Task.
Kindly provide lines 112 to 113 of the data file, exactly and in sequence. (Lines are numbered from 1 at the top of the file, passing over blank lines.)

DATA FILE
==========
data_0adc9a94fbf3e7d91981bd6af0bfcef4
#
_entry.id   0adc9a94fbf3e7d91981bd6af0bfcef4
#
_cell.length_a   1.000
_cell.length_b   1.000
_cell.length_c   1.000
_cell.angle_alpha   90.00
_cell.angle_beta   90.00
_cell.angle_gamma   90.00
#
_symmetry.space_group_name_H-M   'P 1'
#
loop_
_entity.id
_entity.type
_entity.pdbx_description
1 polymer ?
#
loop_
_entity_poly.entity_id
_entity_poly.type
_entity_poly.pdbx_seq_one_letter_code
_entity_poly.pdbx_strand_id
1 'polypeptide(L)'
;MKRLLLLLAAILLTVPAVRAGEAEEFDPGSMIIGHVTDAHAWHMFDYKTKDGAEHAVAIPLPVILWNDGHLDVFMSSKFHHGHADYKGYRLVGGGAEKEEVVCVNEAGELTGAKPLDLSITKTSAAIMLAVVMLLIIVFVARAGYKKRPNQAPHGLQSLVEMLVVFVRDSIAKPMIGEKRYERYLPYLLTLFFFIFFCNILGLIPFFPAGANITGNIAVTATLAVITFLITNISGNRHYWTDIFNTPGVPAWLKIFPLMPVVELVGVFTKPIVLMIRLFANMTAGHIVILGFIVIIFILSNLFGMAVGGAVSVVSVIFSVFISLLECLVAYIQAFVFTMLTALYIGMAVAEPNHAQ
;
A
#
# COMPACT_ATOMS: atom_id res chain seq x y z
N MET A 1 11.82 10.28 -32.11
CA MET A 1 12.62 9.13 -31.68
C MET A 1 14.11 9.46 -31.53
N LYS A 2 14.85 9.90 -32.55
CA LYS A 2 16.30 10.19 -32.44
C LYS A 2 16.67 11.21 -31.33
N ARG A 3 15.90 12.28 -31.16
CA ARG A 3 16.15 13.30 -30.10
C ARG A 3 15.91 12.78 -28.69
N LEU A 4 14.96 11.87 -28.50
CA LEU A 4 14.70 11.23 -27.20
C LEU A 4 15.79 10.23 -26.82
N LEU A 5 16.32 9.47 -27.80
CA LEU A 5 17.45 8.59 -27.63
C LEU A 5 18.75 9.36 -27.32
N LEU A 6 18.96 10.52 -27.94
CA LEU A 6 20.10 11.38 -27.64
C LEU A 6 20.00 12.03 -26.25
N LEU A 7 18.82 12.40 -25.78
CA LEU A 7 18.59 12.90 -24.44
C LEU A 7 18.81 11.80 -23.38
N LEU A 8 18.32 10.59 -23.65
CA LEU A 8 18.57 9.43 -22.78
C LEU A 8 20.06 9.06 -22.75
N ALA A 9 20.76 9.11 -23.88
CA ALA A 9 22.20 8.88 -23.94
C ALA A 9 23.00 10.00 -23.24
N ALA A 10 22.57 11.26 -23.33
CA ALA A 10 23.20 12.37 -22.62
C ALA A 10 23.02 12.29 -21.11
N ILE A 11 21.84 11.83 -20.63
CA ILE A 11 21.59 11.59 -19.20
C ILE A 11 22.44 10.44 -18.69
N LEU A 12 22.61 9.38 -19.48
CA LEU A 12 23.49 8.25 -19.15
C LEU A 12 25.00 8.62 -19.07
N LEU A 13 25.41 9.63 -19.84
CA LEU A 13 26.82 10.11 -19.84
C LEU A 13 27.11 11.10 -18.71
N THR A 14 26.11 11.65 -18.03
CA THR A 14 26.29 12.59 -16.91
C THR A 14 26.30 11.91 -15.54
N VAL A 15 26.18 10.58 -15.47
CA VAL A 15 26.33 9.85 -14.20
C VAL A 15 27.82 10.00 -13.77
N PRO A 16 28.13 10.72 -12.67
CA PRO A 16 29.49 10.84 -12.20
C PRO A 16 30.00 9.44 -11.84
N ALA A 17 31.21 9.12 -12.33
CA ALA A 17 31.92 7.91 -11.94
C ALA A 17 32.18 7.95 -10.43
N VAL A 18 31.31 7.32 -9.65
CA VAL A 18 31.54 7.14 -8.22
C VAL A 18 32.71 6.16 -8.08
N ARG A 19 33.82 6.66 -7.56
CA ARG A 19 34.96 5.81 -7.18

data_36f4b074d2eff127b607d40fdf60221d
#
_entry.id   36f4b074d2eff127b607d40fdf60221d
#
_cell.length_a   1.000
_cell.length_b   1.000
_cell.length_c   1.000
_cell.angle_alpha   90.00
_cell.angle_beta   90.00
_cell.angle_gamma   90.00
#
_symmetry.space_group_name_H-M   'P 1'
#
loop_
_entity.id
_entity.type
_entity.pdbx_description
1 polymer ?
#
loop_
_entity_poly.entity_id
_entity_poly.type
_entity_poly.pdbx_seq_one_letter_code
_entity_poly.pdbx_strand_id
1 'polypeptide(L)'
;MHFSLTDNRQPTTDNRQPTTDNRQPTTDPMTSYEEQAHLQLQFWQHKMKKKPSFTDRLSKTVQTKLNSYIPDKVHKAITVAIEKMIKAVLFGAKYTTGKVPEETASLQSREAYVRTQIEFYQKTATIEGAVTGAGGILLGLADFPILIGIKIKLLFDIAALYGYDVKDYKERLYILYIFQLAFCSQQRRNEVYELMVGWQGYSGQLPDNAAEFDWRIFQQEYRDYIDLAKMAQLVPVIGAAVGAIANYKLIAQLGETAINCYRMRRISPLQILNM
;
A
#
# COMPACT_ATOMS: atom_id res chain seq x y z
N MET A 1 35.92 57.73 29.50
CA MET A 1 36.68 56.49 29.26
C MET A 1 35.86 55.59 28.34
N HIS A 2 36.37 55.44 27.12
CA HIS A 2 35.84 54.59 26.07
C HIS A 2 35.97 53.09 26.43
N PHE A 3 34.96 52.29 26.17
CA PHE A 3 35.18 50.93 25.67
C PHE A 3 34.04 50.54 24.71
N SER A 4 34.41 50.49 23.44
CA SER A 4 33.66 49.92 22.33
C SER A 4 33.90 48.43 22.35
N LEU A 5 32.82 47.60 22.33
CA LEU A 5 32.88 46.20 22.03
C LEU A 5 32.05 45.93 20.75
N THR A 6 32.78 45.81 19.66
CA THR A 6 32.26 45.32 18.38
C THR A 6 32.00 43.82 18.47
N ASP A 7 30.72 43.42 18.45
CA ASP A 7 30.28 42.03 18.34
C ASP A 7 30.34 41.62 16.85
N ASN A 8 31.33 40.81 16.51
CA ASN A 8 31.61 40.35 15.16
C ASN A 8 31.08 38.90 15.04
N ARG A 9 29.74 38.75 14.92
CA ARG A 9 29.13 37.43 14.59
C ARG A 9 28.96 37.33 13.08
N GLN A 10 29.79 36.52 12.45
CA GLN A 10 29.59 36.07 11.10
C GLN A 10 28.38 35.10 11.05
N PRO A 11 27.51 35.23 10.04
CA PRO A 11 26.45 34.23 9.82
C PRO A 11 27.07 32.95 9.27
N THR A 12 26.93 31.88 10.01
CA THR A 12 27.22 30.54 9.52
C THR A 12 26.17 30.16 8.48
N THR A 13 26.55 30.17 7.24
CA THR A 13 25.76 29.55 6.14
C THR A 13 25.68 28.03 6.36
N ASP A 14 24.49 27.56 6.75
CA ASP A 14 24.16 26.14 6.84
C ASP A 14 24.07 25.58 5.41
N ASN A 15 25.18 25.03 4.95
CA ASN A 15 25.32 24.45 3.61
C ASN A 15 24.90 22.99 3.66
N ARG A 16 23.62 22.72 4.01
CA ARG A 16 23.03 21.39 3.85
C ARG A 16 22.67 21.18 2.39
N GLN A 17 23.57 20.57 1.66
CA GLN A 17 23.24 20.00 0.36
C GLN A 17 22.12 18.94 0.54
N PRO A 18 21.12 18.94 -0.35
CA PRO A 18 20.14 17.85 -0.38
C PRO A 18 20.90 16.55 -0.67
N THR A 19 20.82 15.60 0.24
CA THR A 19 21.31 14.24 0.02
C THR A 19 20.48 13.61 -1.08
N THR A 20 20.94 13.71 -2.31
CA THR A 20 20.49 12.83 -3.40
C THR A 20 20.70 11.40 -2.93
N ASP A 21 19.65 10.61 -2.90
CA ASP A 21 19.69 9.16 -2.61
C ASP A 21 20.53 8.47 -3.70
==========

;MHFSLTDNRQPTTDNRQPTTDNRQPTTDPMTSYEEQAHLQLQFWQHKMKKKPSFTDRLSKTVQTKLNSYIPDKVHKAITVAIEKMIKAVLFGAKYTTGKVPEETASLQSREAYVRTQIEFYQKTATIEGAVTGAGGILLGLADFPILIGIKIKLLFDIAALYGYDVKDYKERLYILYIFQLAFCSQQRRNEVYELMVGWQGYSGQLPDNAAEFDWRIFQQEYRDYIDLAKMAQLVPVIGAAVGAIANYKLIAQLGETAINCYRMRRISPLQILNM
;